The good news is that I was in stop-and-go traffic – who knew there would be an advantage to stop-and-go traffic!  While talking on my blue tooth, I stopped for the car ahead of me, and just so happened to look down and thought, “I think my car isn’t on.”  I tried to re-start the car – many times to no avail.  I got off the phone and put my emergency flashers on. People started going around me in the shoulder next to the fast lane. Of course, it just so happens to be the day I forgot my license and credit cards on my desk at home but I had my AAA card.  I called and they were very reassuring as they put an ‘expedite’ on the service since I was stuck in the fast lane. They also said they’d call the highway patrol and offered to stay on the phone with me until one of them got there. I didn’t take him up on it but I could see the value of that if I was panicked. I know something like that would be really beneficial for my Mom as she doesn’t even like to drive in the first place, let alone get stuck in a dangerous spot.

Next I called George, the owner of the Shell station who I’ve known and used since 1995. I knew he probably wouldn’t be in yet; however, the mechanics who work for him would probably be there. One of them answered. He was alarmed and started asking questions to make sure a tow truck was on its way, etc.  One other time, I borrowed my friend’s car, and it broke down on the freeway (you know how luck goes sometimes), and they sent someone ASAP to get me.  He said they would jump on it as soon as I got there, and they’d see what cars they have available for me to drive.

Unfortunately, the stop-and-go traffic started to speed up. A few more minutes went by, and a car who just passed by stopped and pulled off to the side. He backed up directly INTO all the people going around me on the shoulder and didn’t stop until he was parallel with my car. He got out of the car and came over to talk with me. He asked me to put my car in neutral and said he’d push me to the side which is what he did. I thanked him, and he took off. A good Samaritan!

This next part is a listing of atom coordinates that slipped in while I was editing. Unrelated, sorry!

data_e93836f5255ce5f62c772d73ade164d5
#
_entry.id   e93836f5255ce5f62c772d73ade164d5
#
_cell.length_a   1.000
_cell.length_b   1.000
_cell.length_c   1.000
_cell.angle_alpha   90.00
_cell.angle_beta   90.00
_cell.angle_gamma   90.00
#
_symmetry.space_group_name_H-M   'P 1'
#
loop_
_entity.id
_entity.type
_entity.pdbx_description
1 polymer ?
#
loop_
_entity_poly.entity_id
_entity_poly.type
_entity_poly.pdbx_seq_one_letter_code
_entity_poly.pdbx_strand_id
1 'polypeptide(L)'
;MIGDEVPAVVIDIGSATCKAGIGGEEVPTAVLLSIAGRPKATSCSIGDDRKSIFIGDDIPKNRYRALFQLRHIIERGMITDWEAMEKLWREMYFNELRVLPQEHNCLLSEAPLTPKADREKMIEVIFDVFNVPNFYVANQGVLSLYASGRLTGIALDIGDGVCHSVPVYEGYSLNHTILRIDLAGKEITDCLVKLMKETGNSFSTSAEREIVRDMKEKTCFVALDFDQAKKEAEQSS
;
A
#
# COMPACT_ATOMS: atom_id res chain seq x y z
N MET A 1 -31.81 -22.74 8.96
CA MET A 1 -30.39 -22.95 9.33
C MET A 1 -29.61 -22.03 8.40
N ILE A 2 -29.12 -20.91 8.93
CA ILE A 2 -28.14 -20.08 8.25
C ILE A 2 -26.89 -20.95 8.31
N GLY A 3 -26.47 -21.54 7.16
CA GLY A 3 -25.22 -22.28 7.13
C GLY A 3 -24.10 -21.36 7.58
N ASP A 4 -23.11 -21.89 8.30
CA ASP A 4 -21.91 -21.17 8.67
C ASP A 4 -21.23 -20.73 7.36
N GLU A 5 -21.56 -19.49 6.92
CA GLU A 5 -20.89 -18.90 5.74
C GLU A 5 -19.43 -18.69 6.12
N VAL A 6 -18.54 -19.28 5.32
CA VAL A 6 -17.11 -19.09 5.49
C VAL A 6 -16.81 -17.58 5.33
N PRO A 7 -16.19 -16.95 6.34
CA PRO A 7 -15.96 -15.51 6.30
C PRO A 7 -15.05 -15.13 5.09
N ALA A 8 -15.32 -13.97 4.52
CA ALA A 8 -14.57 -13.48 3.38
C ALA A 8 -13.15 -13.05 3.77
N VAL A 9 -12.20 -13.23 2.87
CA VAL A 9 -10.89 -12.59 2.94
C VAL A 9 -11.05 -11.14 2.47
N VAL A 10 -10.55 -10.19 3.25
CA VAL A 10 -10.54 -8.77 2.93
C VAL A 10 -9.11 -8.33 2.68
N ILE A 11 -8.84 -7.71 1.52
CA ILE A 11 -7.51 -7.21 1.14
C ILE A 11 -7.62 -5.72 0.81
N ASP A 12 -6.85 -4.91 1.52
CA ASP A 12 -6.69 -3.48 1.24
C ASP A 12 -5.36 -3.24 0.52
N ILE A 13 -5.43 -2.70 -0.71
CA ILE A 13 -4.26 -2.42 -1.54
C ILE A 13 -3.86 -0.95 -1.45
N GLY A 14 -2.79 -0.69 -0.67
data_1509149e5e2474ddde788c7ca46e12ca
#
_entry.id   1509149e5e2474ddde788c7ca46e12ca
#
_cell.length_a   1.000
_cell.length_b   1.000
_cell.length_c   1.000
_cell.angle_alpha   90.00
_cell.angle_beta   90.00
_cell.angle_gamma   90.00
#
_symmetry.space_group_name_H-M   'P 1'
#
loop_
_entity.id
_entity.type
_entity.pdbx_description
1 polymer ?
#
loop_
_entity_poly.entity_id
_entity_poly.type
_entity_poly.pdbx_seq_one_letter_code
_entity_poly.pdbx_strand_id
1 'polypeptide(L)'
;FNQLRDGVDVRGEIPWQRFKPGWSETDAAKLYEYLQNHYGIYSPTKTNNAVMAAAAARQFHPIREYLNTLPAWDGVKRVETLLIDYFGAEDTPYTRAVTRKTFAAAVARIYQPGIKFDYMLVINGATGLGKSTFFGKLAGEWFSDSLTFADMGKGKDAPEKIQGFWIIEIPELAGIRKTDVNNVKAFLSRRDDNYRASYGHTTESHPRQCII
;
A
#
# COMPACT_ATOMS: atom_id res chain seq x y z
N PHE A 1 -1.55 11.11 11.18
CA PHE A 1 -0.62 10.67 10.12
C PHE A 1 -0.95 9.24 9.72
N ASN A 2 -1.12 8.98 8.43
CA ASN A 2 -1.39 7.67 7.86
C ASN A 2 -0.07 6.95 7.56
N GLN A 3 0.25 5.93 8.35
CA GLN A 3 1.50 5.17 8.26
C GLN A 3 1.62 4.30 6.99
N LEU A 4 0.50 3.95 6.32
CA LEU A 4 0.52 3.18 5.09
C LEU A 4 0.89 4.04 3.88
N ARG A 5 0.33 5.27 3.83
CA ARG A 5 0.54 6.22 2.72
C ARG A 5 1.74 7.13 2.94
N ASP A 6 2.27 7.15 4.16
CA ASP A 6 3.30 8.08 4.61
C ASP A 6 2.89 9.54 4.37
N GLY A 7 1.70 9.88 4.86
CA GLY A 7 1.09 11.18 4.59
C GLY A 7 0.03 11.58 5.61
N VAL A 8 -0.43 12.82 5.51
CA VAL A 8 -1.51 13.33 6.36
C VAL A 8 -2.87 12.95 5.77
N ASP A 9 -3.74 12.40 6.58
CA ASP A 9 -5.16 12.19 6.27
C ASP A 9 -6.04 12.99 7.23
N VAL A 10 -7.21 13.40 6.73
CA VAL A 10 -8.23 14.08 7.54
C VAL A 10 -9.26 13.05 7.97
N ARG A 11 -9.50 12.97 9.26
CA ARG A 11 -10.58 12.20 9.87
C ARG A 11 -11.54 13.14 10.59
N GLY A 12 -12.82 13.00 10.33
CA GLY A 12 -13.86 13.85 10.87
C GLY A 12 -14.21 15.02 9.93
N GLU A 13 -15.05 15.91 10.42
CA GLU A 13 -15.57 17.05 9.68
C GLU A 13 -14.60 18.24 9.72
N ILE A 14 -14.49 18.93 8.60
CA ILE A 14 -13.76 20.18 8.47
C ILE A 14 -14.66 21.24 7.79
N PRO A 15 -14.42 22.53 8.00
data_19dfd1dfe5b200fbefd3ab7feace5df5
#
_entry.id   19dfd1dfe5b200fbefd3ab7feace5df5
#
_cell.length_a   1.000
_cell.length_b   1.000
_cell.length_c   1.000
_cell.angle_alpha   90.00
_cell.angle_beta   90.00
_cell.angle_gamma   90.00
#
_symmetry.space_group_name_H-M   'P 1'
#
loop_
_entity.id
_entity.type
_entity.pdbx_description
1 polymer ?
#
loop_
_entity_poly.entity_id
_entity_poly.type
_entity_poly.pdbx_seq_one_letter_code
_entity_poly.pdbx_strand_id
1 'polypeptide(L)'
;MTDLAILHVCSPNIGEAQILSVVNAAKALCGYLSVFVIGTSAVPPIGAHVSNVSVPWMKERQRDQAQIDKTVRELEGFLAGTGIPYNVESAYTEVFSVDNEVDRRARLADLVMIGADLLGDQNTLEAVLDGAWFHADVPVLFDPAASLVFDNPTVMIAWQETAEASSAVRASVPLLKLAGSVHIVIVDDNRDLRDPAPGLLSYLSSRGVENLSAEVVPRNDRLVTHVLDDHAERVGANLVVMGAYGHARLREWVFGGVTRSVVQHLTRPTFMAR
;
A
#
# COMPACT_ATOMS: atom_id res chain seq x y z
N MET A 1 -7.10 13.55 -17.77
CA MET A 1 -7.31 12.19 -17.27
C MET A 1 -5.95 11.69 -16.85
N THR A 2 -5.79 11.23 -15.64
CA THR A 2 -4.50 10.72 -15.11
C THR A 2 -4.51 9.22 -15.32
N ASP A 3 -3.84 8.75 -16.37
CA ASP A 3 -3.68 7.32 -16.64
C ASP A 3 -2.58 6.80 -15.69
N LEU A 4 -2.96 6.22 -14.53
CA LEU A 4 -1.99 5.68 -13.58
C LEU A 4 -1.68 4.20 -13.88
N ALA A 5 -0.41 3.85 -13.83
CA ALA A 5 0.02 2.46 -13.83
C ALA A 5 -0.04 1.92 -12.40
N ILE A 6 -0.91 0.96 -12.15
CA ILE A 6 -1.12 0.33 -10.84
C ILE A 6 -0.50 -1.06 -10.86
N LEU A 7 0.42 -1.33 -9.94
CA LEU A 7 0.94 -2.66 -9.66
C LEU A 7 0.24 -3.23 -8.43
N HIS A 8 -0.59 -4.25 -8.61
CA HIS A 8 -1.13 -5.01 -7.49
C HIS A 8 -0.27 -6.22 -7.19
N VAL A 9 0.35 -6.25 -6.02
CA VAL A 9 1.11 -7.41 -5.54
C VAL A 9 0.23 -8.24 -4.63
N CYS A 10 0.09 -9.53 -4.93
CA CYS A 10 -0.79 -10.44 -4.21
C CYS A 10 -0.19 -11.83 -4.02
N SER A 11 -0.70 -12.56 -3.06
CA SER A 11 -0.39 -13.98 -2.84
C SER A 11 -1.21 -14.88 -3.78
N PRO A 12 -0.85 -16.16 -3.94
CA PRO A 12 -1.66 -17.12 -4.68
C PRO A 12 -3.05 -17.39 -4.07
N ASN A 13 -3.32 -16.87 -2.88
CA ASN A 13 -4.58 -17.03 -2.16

A few minutes later, the tow truck arrived – quicker than the CHP which proves that AAA takes stranded people seriously. He took me and my car to my mechanic. Of course, the mechanic who answered the phone got in and turned the ignition, and it started. What?!?! Of course they still had to keep it to figure out what the issue was.

He was quite concerned because George always lends me a car (and many times, his personal car) but they had just sold all their cars, and George was in an all-day meeting. They would arrange for a good rate with Enterprise and take me there; however, I knew that would take a while, and I was going to be late for my meeting. Thus, they offered to take me to the house because I thought I could borrow my good friend’s car which was at the train station.

George called while we were on the way to the house. He said he would make sure I had a loaner in the next day or two and would look into the car.  When we got there, I looked around and couldn’t find the keys, and so I called Ryan (my friend’s son) to ask him where they were.  He was at work but I caught him on a break, and so he answered. He said, “Yes, they are in my car.” Great spot for them :-); however, I was just happy he knew where they were. So, the mechanic drove me to Ryan’s work so that I could get the keys, and then he drove me to the train station to retrieve the car. I took off and managed to be less than an hour late to the Kaizen, thanks to the exceptional service of my mechanic.